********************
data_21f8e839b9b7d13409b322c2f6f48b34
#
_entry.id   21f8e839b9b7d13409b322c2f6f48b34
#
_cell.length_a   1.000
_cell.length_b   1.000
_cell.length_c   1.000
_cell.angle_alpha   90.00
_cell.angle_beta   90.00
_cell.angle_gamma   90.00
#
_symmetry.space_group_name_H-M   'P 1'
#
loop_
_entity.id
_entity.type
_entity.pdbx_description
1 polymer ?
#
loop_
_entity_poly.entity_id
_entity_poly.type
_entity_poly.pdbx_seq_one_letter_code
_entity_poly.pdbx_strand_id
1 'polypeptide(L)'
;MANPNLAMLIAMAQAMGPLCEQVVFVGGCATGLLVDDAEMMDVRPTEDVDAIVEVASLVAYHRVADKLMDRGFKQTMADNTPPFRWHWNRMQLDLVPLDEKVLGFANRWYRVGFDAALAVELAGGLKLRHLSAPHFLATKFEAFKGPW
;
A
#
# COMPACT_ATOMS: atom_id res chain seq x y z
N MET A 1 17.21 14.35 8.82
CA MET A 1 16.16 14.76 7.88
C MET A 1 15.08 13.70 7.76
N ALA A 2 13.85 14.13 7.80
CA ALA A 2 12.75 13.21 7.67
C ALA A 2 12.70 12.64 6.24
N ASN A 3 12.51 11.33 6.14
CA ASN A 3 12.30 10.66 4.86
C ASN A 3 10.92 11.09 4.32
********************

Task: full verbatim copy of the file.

data_21f8e839b9b7d13409b322c2f6f48b34
#
_entry.id   21f8e839b9b7d13409b322c2f6f48b34
#
_cell.length_a   1.000
_cell.length_b   1.000
_cell.length_c   1.000
_cell.angle_alpha   90.00
_cell.angle_beta   90.00
_cell.angle_gamma   90.00
#
_symmetry.space_group_name_H-M   'P 1'
#
loop_
_entity.id
_entity.type
_entity.pdbx_description
1 polymer ?
#
loop_
_entity_poly.entity_id
_entity_poly.type
_entity_poly.pdbx_seq_one_letter_code
_entity_poly.pdbx_strand_id
1 'polypeptide(L)'
;MANPNLAMLIAMAQAMGPLCEQVVFVGGCATGLLVDDAEMMDVRPTEDVDAIVEVASLVAYHRVADKLMDRGFKQTMADNTPPFRWHWNRMQLDLVPLDEKVLGFANRWYRVGFDAALAVELAGGLKLRHLSAPHFLATKFEAFKGPW
;
A
#
# COMPACT_ATOMS: atom_id res chain seq x y z
N MET A 1 17.21 14.35 8.82
CA MET A 1 16.16 14.76 7.88
C MET A 1 15.08 13.70 7.76
N ALA A 2 13.85 14.13 7.80
CA ALA A 2 12.75 13.21 7.67
C ALA A 2 12.70 12.64 6.24
N ASN A 3 12.51 11.33 6.14
CA ASN A 3 12.30 10.66 4.86
C ASN A 3 10.92 11.09 4.32